Blind Visitors Experience Art in a New Way at The Prado

May 26, 2015 at 4:49 pm |
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Touching the Prada Exhibit Goya

A blind person feels with her hands a copy of ‘The gentleman with his hand on his chest’ of El Greco at The Prado Museum on February 10, 2015 in Madrid, Spain. ‘Hoy toca el Prado’ (Touch The Prado) allows blind or vision-impaired visitors to explore with their hands the copies of six masterworks.(Photo by Pablo Blazquez Dominguez/Getty Images)

Not only will they not chide you for getting too close to the art at the Prado’s latest exhibit, touching it is all a part of the experience. So go ahead, put your fingerprints all over Mona Lisa’s face.

The world renowned museum located in Madrid is opening up entire new worlds of beauty to some of their visitors. Their latest exhibit features classical masterpieces presented three-dimensionally, so they can be experienced tactually by the blind and visually impaired.

Works from famous artists like Francisco Goya, Diego Velazquez, and El Greco have all been recreated using the ‘Didu’ technique, which uses high-resolution photographs layered with special pigments that give the painting texture to help someone with visual impairments to distinguish changes in color. “It’s a special type of paint designed to react to ultraviolet light and rise like yeast when you’re baking,” said the exhibit’s curator Fernando Pérez Suescun to NPR. “It creates volume and texture.” Each reproduction cost the museum almost $7,000 to produce.

MADRID, SPAIN - FEBRUARY 10: A blind person feels with his hands a copy of 'The Parasol' of Goya at The Prado Museum on February 10, 2015 in Madrid, Spain. 'Hoy toca el Prado' (Touch The Prado) allows blind or vision-impaired visitors to explore with their hands the copies of six masterworks. The copies were created using a technique called 'Didu' which provides texture and volume to the paintings. (Photo by Pablo Blazquez Dominguez/Getty Images)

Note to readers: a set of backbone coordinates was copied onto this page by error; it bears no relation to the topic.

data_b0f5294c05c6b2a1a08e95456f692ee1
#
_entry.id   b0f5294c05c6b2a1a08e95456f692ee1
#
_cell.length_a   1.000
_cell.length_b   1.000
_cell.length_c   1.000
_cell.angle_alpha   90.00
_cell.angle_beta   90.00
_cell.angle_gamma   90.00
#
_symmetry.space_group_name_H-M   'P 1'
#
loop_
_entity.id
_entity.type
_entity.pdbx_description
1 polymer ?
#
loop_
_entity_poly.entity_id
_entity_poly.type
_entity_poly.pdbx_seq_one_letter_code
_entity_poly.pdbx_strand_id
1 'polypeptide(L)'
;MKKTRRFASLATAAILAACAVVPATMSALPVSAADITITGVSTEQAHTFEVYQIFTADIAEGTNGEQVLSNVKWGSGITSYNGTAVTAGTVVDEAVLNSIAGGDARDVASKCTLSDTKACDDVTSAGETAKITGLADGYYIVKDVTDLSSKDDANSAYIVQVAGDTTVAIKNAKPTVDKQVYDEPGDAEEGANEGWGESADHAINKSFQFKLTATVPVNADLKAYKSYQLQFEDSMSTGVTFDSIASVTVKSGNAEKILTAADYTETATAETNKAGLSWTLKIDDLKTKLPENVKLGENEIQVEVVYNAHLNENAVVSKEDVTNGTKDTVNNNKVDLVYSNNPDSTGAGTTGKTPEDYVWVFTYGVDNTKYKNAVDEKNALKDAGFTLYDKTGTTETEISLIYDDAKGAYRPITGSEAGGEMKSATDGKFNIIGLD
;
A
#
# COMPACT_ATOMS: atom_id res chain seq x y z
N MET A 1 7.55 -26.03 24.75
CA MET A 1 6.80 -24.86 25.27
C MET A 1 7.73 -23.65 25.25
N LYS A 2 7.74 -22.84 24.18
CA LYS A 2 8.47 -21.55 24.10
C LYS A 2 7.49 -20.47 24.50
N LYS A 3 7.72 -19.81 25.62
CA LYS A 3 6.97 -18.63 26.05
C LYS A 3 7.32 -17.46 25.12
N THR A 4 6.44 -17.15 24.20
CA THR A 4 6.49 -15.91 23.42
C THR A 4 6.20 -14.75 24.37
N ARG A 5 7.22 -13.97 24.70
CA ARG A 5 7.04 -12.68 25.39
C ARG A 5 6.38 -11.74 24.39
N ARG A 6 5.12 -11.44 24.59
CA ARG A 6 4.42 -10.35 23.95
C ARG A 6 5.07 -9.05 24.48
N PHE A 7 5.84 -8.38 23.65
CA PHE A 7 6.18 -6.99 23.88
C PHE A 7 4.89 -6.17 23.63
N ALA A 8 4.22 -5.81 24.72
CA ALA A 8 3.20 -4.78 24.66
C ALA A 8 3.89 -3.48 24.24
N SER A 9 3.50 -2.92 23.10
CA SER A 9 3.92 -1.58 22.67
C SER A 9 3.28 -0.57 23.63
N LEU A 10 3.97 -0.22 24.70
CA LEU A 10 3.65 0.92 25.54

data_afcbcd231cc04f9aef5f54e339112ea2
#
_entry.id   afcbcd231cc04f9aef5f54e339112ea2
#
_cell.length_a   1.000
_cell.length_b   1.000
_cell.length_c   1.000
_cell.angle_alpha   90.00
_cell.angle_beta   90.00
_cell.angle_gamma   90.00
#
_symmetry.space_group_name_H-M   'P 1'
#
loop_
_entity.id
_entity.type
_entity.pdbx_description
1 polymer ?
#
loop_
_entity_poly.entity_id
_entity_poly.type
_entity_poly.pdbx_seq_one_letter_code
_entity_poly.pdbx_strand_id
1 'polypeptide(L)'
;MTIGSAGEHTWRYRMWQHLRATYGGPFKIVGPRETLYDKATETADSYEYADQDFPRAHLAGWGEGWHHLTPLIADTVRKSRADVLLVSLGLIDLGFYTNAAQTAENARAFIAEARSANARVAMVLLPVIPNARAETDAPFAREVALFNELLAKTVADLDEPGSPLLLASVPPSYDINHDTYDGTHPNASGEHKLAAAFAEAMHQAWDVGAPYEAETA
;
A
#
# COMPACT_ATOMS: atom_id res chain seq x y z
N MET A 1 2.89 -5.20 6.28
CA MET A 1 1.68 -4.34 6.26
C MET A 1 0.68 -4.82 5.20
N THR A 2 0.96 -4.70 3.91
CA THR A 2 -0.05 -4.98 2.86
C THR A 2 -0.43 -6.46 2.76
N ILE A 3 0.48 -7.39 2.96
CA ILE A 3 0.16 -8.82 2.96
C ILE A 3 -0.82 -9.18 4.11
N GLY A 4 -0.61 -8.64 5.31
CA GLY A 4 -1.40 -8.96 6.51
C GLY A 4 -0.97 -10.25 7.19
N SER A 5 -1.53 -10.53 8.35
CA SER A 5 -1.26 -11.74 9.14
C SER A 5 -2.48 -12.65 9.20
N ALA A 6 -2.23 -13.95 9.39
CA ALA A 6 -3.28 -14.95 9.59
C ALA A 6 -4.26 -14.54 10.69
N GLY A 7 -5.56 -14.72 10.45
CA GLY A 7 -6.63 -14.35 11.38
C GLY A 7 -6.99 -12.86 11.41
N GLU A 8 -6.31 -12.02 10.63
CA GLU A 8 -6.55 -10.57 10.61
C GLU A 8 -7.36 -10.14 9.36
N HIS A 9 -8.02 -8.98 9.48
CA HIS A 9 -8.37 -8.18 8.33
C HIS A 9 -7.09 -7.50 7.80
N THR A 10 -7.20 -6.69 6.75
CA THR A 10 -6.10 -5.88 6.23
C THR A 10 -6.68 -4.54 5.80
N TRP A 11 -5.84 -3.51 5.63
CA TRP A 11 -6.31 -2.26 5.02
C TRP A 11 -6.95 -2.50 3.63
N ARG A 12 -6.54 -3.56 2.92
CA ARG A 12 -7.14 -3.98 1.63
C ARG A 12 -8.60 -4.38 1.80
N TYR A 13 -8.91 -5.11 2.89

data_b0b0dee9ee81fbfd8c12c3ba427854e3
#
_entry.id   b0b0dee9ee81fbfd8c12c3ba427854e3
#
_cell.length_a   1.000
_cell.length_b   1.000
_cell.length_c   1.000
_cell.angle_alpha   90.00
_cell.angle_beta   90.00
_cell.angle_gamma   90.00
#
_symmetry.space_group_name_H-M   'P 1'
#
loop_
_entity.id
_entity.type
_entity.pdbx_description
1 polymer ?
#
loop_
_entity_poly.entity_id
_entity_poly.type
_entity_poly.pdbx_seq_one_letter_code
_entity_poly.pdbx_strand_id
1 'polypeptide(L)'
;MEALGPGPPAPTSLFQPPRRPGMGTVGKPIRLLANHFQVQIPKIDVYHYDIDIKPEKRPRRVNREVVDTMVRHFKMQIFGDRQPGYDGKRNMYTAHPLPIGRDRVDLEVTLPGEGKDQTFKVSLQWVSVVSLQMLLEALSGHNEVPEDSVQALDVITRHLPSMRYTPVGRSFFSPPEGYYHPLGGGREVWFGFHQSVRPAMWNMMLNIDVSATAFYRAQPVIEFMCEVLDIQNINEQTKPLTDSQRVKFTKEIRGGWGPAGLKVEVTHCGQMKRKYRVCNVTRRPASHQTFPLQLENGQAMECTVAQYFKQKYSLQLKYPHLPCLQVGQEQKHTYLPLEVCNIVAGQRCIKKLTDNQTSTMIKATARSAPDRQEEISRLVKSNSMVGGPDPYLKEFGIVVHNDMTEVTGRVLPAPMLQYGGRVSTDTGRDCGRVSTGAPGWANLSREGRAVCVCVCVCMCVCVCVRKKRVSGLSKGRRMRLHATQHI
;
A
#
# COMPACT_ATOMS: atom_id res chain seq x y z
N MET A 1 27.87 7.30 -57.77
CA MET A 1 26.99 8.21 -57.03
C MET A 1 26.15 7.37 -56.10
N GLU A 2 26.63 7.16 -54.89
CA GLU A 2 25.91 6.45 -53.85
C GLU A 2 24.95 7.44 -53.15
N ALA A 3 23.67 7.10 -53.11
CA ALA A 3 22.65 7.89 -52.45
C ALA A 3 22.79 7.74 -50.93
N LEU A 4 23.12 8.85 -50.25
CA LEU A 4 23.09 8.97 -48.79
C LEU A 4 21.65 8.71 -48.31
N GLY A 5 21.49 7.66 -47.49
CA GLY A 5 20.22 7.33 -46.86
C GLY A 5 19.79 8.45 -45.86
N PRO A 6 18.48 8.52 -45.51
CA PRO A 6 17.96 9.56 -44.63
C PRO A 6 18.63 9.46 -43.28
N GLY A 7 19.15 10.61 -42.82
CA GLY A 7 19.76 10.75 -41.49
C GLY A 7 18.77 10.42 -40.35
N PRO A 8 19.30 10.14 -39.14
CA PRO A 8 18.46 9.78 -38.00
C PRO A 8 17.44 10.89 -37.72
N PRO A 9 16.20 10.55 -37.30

(Photo by Pablo Blazquez Dominguez/Getty Images)

Although the “Touching the Prado” exhibit is catered towards the visually impaired, with brail descriptions of each of the 3D-recreations, many of the museum’s visitors still have their full eyesight, so the museum also hands out pairs of opaque glasses that help to give some visitors a similar tactile experience to those of the visually impaired. While this isn’t the first exhibit to create 3D-art for the blind to experience, it’s one of the only ones that incorporates both color and texture in the reproductions.

Many of the museum’s visitors have expressed the positive impressions the exhibit left on them, some discovering empathy for those suffering from visual impairments, and others just enjoying a new way to experience art.

“It’s an unbelievable sensation,” said José Pedro González, who’s been blind since the age of 14, to the New York Times. “I’m feeling this painting down to the detail of each fingernail. It’s great to look at paintings with my wife and spend time with her, but it’s clearly a big difference when I can discover a painting for myself or have to listen to what she tells me.”

“Touching the Prado” runs through October 18th.

Please DO touch the art. The Prado’s new exhibit is opening up a world new world of beauty to the blind and visually impaired.